Submitted by symscape on September 4, 2013 - 08:32
The ease of Cartesian or wrapper-based meshing for Computational Fluid Dynamics (CFD), including immersed boundary methods, is predicated on having a suitable surface mesh (e.g., STL) as an input. That surface mesh has certain constraints that, if not satisfied, will either cause a poor final mesh or can cause the Cartesian meshing process to fail.
CFD Cartesian MeshSource: Richard Smith EngD Thesis 1996
Submitted by Richard Smith on August 27, 2013 - 12:26
Often in a Computational Fluid Dynamics (CFD) study you will find yourself repeating a series of operations that are prime candidates for automation. For instance, performing an angle of attack (alpha) sweep for an airplane configuration is a great example where automation can be a significant time saver as I will demonstrate.
CFD Simulation of an AirlinerAlpha = 6 degrees, velocity contours and arrows
Submitted by Richard Smith on August 15, 2013 - 12:35
Pitot tubes are critical devices used to determine the airspeed of an aircraft. In aerodynamics it is important to know the speed of an aircraft relative to the surrounding air to alert pilots to stall conditions. Pitot tubes are also used in wind tunnels to determine airspeed, sometimes using a manometer to measure the pressure difference between static pressure and total pressure to determine the dynamic pressure. I thought it would be interesting to see if we could simulate a pitot tube connected to a manometer (two-phase flow, air + water) using Computational Fluid Dynamics (CFD) and to share my findings with you.
CFD Simulation of a Pitot Tube and ManometerBlue is water and red is air
Submitted by Richard Smith on July 22, 2013 - 07:44
Welcome to the concluding episode of my two-part project to compare results between the virtual wind tunnel and free air using a series of Computational Fluid Dynamics (CFD) simulations. Recall that the previous post outlined the free air tests and expectations for the comparison. Here I present the results and conclusions.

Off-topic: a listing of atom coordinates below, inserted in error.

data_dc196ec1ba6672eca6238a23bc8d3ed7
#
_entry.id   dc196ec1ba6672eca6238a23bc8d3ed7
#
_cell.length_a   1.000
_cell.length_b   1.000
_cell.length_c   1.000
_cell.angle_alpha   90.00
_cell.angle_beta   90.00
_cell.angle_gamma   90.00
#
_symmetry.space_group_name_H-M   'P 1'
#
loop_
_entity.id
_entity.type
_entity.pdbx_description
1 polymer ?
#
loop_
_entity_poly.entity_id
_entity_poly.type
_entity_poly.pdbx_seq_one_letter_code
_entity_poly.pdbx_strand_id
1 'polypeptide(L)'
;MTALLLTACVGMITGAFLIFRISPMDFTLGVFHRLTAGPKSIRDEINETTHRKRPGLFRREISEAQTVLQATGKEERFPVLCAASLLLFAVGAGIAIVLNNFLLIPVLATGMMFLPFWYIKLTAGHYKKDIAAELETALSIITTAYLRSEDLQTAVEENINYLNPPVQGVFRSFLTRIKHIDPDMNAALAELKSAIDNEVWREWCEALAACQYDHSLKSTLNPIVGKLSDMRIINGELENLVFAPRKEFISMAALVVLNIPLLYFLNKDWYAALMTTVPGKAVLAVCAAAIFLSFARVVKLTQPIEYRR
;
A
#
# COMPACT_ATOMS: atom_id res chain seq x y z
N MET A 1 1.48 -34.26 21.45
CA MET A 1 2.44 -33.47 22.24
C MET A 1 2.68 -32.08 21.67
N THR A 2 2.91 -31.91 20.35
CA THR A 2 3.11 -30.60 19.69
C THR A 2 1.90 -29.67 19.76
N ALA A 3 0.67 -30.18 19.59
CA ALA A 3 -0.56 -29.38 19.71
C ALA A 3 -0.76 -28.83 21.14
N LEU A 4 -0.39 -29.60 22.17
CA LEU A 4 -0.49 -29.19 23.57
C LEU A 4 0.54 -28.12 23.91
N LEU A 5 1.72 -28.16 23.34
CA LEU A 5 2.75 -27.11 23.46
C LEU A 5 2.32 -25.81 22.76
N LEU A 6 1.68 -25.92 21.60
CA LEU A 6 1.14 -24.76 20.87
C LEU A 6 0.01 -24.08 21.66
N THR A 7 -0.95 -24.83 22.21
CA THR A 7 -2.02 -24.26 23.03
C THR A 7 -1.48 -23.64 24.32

CFD Simulation of a Racecar in a Wind TunnelPressure contours on the racecar
Submitted by Richard Smith on July 16, 2013 - 08:22
Often the ultimate aim of performing a wind tunnel test on a scale model is to provide data on how the full size equivalent will behave in free air. This is especially true in motor racing (e.g., Formula 1) where teams use a combination of wind tunnels and Computational Fluid Dynamics (CFD) to guide what they hope is a winning racecar design. As a follow on to my project to build a virtual wind tunnel to test an open wheel racecar, here I start a two-part project to compare results between the virtual wind tunnel and free air using a series of CFD simulations.
Submitted by Richard Smith on June 24, 2013 - 08:23
A Moving Reference Frame (MRF) is a relatively simple, robust, and efficient steady-state, Computational Fluid Dynamics (CFD) modeling technique to simulate rotating machinery. For example, the rotors on a quadcopter can be modeled with MRFs.
MRF CFD Simulation of a Quadcopter in FlightShows streamlines colored by velocity magnitude
Whether 3D printing can live up to the hype remains to be seen. However, making things has been around since time eternal. The fact that 3D printers have reached a price point allowing small businesses and hobbyists, collectively referred to as Makers, to leap on board is definitely exciting. However, what hasn't changed is that building a physical thing still costs time and money. What can we learn from the millennia of building things prior to the availability of 3D printers?